In OS X 10.7 Lion Apple introduced local snapshots. While being useful in general, these snapshots can take a significant amount of disk space which Finder doesn’t take into account. DaisyDisk, in contrary, reports disk usage data without cheating.
Do not worry about disk space, it’s recoverable. Just connect your Mac to the Time Machine Volume or ignore the snapshots: they won’t fill up your whole disk.
DaisyDisk reports files and folders packed using HFS+ compression by their actual size. On the other hand, Finder returns file sizes as if they haven’t been compressed. DaisyDisk’s values are more accurate for determining files which actually use more disk space.
Compressed files may take significantly more disk space when copied to another location as in this case compression will be omitted.
When working with disk images it’s good to keep in mind that they are basically just containers for data. They can be solid files with fixed size (for example, ISO images), compressed files (like large ZIP files) or even bundles (sets of smaller files virtually appearing as single objects) in case of sparse bundles.
When mounted, each disk image reports three values: capacity, used space and free space, just like a real disk. The problem is that these figures are virtual and sometimes may be misleading (no, this is not how DaisyDisk works, that’s the data Mac OS X provides).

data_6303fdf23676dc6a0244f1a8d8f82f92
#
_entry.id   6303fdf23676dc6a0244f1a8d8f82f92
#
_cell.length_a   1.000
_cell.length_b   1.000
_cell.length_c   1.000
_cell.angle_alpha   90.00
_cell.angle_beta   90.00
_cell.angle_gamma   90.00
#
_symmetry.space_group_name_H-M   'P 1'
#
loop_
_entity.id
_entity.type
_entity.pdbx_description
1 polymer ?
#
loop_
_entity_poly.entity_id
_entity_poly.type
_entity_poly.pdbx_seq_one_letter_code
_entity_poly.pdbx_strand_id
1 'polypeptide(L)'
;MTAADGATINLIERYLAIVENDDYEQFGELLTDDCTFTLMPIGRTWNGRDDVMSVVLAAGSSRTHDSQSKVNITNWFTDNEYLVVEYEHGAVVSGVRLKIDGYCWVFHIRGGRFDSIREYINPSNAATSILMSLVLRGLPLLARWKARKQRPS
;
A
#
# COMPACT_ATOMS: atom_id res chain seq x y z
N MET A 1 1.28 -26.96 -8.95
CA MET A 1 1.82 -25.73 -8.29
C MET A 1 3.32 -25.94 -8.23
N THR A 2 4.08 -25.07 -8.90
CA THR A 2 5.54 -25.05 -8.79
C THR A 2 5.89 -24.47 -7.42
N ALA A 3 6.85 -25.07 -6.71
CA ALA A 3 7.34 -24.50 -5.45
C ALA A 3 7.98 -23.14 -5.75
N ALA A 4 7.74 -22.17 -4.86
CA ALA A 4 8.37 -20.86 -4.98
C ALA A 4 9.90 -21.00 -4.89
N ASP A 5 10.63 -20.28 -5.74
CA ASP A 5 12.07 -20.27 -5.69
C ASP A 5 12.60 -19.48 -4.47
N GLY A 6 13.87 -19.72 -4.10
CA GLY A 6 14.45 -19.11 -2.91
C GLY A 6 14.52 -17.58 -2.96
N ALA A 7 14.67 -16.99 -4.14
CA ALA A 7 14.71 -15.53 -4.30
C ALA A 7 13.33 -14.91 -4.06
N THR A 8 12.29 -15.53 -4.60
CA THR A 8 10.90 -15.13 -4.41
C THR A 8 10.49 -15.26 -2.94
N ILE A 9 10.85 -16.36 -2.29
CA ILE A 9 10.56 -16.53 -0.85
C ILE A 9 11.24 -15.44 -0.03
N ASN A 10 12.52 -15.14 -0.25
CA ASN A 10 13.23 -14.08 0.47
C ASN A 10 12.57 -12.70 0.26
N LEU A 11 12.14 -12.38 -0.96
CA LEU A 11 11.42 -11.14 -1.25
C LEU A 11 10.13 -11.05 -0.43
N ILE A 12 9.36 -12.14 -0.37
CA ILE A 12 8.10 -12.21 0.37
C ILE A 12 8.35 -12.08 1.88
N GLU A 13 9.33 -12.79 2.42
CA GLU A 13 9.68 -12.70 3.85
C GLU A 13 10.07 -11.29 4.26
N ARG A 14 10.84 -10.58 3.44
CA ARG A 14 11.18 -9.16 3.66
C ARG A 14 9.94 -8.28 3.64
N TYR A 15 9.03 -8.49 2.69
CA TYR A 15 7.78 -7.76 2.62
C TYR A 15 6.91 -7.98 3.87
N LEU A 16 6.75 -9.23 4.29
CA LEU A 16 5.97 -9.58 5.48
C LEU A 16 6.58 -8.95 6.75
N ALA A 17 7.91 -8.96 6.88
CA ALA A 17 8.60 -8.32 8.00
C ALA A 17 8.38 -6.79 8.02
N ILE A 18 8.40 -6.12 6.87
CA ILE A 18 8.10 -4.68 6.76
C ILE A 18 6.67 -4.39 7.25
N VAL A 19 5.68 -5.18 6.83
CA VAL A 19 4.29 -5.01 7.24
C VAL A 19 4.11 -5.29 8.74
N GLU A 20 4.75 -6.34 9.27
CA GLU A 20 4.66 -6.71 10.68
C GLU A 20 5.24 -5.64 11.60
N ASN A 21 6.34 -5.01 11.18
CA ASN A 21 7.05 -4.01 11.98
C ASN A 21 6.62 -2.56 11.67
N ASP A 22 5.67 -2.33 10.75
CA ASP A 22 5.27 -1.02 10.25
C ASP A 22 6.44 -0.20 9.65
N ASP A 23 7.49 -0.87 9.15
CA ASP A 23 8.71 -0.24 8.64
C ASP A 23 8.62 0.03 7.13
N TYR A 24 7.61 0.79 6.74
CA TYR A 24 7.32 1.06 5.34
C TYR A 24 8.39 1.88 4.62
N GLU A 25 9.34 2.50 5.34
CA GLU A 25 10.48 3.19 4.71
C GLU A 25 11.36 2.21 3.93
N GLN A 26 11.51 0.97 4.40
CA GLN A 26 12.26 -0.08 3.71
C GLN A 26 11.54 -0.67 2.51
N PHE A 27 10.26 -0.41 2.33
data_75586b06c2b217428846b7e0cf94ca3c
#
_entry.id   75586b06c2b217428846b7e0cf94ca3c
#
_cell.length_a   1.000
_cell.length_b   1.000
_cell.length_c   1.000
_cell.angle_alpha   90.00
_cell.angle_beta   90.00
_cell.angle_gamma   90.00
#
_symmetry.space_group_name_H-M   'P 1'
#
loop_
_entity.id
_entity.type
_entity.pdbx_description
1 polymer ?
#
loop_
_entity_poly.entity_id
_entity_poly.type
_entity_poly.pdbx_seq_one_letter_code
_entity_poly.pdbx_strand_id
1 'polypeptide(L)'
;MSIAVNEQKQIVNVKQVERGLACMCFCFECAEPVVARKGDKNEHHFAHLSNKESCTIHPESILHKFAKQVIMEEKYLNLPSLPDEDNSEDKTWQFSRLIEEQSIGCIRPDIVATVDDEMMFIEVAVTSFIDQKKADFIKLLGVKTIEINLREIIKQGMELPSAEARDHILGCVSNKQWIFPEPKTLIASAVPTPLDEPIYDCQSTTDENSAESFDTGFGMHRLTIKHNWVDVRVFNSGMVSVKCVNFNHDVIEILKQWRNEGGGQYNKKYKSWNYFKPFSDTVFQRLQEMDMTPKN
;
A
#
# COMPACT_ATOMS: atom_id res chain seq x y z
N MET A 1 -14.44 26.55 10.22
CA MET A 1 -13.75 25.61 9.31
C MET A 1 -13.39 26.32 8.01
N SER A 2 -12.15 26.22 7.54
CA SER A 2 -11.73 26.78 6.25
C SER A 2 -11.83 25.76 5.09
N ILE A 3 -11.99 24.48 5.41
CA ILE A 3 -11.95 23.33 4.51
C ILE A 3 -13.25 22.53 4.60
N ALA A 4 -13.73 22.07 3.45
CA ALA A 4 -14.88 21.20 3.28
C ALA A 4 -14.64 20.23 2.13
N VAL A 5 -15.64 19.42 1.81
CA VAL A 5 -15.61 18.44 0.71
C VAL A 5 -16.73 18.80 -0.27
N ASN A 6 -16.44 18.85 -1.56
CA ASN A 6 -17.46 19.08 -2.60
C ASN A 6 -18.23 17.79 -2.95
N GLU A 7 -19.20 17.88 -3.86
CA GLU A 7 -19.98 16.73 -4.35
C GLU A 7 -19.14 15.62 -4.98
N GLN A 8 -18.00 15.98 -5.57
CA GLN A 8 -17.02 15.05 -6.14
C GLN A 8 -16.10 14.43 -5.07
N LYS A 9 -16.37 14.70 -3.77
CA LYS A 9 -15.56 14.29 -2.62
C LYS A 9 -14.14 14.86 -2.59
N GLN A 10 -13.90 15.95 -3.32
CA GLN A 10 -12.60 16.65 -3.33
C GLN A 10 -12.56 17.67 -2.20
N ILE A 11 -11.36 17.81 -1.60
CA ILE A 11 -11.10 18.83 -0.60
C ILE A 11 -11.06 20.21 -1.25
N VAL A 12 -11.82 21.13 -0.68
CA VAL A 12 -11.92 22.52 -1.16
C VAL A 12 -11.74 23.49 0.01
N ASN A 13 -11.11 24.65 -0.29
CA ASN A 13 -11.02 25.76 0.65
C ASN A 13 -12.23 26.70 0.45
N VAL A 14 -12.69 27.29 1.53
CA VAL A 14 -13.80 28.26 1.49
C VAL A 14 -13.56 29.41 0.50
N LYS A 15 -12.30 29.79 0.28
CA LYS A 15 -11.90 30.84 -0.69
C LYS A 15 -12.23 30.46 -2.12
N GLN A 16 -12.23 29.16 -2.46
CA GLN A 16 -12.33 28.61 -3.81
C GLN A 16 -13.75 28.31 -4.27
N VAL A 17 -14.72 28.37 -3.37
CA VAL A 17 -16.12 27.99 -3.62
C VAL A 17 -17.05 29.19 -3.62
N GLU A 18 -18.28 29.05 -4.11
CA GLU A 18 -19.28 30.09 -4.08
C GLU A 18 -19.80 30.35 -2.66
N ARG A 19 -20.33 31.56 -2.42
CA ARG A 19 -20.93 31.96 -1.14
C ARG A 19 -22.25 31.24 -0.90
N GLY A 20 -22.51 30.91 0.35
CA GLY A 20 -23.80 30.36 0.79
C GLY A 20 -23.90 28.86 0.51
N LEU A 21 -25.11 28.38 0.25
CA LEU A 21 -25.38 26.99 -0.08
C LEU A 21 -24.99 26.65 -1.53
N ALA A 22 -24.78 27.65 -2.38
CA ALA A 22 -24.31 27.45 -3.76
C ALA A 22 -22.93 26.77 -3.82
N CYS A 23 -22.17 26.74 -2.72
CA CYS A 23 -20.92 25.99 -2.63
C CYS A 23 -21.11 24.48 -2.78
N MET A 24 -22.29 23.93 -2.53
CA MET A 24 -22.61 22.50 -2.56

For fixed-size images, the capacity matches the actual amount of space taken by the image on disk. The free space and used space indicate the amount of data that the disk image can contain, but the actual size of the disk image remains the same even if it’s completely empty.
Things get even more interesting with sparse images and sparse bundles. Unlike the fixed-size images, whose size is, well, fixed, sparse images can be initially small and expand when necessary. The virtual capacity of sparse images can even exceed the size of the storage device where the image is located. The virtual free space figure, in its turn, is limited by the system to the amount of real free space on the storage device. That’s where the weird things begin. The used space figure is calculated as the difference between the capacity and free space values. Consequently, when the virtual capacity of the disk image exceeds the real free space on the storage device, you may see strange used space figures that have nothing to do with the size of data actually located on the disk image.
Keep in mind, that sparse images can only grow and never shrink automatically.
In other words, deleting files from a sparse image in attempt to reduce its size won’t work.
You’ll have to compact the image using
hdiutil compact console command.
Some network and virtual disks may also misreport more free space or higher capacity than they actually have. Unfortunately, there’s hardly anything we can do about it, as the same figures are presented by the Finder.
Disk space preallocation options on certain network setups may also result in misleading scan reports.